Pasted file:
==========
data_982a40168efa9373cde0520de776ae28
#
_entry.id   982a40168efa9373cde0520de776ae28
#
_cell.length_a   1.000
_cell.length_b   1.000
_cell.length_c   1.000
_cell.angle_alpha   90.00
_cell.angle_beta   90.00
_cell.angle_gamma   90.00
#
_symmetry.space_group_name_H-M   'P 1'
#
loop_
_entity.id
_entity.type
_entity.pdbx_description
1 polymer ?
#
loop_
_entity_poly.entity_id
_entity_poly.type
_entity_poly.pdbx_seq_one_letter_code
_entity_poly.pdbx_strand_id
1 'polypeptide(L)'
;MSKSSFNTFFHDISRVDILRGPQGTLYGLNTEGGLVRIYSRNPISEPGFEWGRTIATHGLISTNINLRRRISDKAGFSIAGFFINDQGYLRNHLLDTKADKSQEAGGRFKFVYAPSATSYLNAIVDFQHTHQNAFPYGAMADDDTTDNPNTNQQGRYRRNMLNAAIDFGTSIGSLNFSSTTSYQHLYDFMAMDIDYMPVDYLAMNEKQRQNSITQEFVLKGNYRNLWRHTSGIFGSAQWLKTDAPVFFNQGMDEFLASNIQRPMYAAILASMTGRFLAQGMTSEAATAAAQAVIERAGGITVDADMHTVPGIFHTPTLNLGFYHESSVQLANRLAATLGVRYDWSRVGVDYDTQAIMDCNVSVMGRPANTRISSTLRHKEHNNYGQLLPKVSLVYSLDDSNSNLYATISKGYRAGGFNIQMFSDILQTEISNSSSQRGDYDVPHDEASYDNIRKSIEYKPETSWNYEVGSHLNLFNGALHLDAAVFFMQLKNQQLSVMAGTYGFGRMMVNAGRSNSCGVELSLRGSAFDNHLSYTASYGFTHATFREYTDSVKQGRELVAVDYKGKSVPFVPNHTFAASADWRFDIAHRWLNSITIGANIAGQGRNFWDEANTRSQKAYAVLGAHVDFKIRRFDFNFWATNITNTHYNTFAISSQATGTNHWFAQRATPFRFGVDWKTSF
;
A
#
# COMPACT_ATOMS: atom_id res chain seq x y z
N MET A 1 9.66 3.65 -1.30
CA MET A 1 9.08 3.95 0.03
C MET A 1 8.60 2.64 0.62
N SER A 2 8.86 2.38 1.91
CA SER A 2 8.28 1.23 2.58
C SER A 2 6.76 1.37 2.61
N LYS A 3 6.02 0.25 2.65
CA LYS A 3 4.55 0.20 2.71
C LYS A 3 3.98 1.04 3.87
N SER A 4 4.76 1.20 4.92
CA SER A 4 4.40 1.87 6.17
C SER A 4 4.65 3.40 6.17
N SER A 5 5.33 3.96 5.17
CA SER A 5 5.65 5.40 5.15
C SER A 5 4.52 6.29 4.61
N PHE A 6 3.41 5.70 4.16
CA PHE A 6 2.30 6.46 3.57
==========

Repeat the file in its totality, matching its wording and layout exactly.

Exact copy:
data_982a40168efa9373cde0520de776ae28
#
_entry.id   982a40168efa9373cde0520de776ae28
#
_cell.length_a   1.000
_cell.length_b   1.000
_cell.length_c   1.000
_cell.angle_alpha   90.00
_cell.angle_beta   90.00
_cell.angle_gamma   90.00
#
_symmetry.space_group_name_H-M   'P 1'
#
loop_
_entity.id
_entity.type
_entity.pdbx_description
1 polymer ?
#
loop_
_entity_poly.entity_id
_entity_poly.type
_entity_poly.pdbx_seq_one_letter_code
_entity_poly.pdbx_strand_id
1 'polypeptide(L)'
;MSKSSFNTFFHDISRVDILRGPQGTLYGLNTEGGLVRIYSRNPISEPGFEWGRTIATHGLISTNINLRRRISDKAGFSIAGFFINDQGYLRNHLLDTKADKSQEAGGRFKFVYAPSATSYLNAIVDFQHTHQNAFPYGAMADDDTTDNPNTNQQGRYRRNMLNAAIDFGTSIGSLNFSSTTSYQHLYDFMAMDIDYMPVDYLAMNEKQRQNSITQEFVLKGNYRNLWRHTSGIFGSAQWLKTDAPVFFNQGMDEFLASNIQRPMYAAILASMTGRFLAQGMTSEAATAAAQAVIERAGGITVDADMHTVPGIFHTPTLNLGFYHESSVQLANRLAATLGVRYDWSRVGVDYDTQAIMDCNVSVMGRPANTRISSTLRHKEHNNYGQLLPKVSLVYSLDDSNSNLYATISKGYRAGGFNIQMFSDILQTEISNSSSQRGDYDVPHDEASYDNIRKSIEYKPETSWNYEVGSHLNLFNGALHLDAAVFFMQLKNQQLSVMAGTYGFGRMMVNAGRSNSCGVELSLRGSAFDNHLSYTASYGFTHATFREYTDSVKQGRELVAVDYKGKSVPFVPNHTFAASADWRFDIAHRWLNSITIGANIAGQGRNFWDEANTRSQKAYAVLGAHVDFKIRRFDFNFWATNITNTHYNTFAISSQATGTNHWFAQRATPFRFGVDWKTSF
;
A
#
# COMPACT_ATOMS: atom_id res chain seq x y z
N MET A 1 9.66 3.65 -1.30
CA MET A 1 9.08 3.95 0.03
C MET A 1 8.60 2.64 0.62
N SER A 2 8.86 2.38 1.91
CA SER A 2 8.28 1.23 2.58
C SER A 2 6.76 1.37 2.61
N LYS A 3 6.02 0.25 2.65
CA LYS A 3 4.55 0.20 2.71
C LYS A 3 3.98 1.04 3.87
N SER A 4 4.76 1.20 4.92
CA SER A 4 4.40 1.87 6.17
C SER A 4 4.65 3.40 6.17
N SER A 5 5.33 3.96 5.17
CA SER A 5 5.65 5.40 5.15
C SER A 5 4.52 6.29 4.61
N PHE A 6 3.41 5.70 4.16
CA PHE A 6 2.30 6.46 3.57